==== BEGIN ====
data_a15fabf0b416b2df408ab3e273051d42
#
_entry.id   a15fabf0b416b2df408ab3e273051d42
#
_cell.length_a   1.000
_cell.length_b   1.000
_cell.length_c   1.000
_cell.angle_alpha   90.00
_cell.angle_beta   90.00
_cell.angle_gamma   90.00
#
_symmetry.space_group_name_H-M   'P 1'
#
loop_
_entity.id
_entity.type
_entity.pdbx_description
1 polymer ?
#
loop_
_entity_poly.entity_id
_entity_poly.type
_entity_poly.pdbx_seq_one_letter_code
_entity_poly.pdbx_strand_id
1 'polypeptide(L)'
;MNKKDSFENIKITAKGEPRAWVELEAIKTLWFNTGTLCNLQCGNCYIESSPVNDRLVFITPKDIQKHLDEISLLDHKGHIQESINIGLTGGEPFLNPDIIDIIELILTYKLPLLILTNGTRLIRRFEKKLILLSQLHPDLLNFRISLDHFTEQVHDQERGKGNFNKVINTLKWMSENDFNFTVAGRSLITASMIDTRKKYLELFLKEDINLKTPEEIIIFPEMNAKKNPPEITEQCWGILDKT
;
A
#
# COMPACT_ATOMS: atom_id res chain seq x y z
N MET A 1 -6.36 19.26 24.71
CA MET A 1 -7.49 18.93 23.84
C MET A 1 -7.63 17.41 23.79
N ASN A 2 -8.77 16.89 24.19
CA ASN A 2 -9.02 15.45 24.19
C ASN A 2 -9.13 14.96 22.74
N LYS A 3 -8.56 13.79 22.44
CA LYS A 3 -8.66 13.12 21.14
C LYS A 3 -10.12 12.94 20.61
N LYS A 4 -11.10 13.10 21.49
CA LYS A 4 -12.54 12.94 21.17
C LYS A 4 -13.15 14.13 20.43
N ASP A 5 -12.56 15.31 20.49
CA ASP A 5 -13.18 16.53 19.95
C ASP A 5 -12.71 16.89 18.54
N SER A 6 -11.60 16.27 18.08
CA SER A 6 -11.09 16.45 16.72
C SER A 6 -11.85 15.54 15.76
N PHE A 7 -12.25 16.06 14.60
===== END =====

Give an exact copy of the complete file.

data_a15fabf0b416b2df408ab3e273051d42
#
_entry.id   a15fabf0b416b2df408ab3e273051d42
#
_cell.length_a   1.000
_cell.length_b   1.000
_cell.length_c   1.000
_cell.angle_alpha   90.00
_cell.angle_beta   90.00
_cell.angle_gamma   90.00
#
_symmetry.space_group_name_H-M   'P 1'
#
loop_
_entity.id
_entity.type
_entity.pdbx_description
1 polymer ?
#
loop_
_entity_poly.entity_id
_entity_poly.type
_entity_poly.pdbx_seq_one_letter_code
_entity_poly.pdbx_strand_id
1 'polypeptide(L)'
;MNKKDSFENIKITAKGEPRAWVELEAIKTLWFNTGTLCNLQCGNCYIESSPVNDRLVFITPKDIQKHLDEISLLDHKGHIQESINIGLTGGEPFLNPDIIDIIELILTYKLPLLILTNGTRLIRRFEKKLILLSQLHPDLLNFRISLDHFTEQVHDQERGKGNFNKVINTLKWMSENDFNFTVAGRSLITASMIDTRKKYLELFLKEDINLKTPEEIIIFPEMNAKKNPPEITEQCWGILDKT
;
A
#
# COMPACT_ATOMS: atom_id res chain seq x y z
N MET A 1 -6.36 19.26 24.71
CA MET A 1 -7.49 18.93 23.84
C MET A 1 -7.63 17.41 23.79
N ASN A 2 -8.77 16.89 24.19
CA ASN A 2 -9.02 15.45 24.19
C ASN A 2 -9.13 14.96 22.74
N LYS A 3 -8.56 13.79 22.44
CA LYS A 3 -8.66 13.12 21.14
C LYS A 3 -10.12 12.94 20.61
N LYS A 4 -11.10 13.10 21.49
CA LYS A 4 -12.54 12.94 21.17
C LYS A 4 -13.15 14.13 20.43
N ASP A 5 -12.56 15.31 20.49
CA ASP A 5 -13.18 16.53 19.95
C ASP A 5 -12.71 16.89 18.54
N SER A 6 -11.60 16.27 18.08
CA SER A 6 -11.09 16.45 16.72
C SER A 6 -11.85 15.54 15.76
N PHE A 7 -12.25 16.06 14.60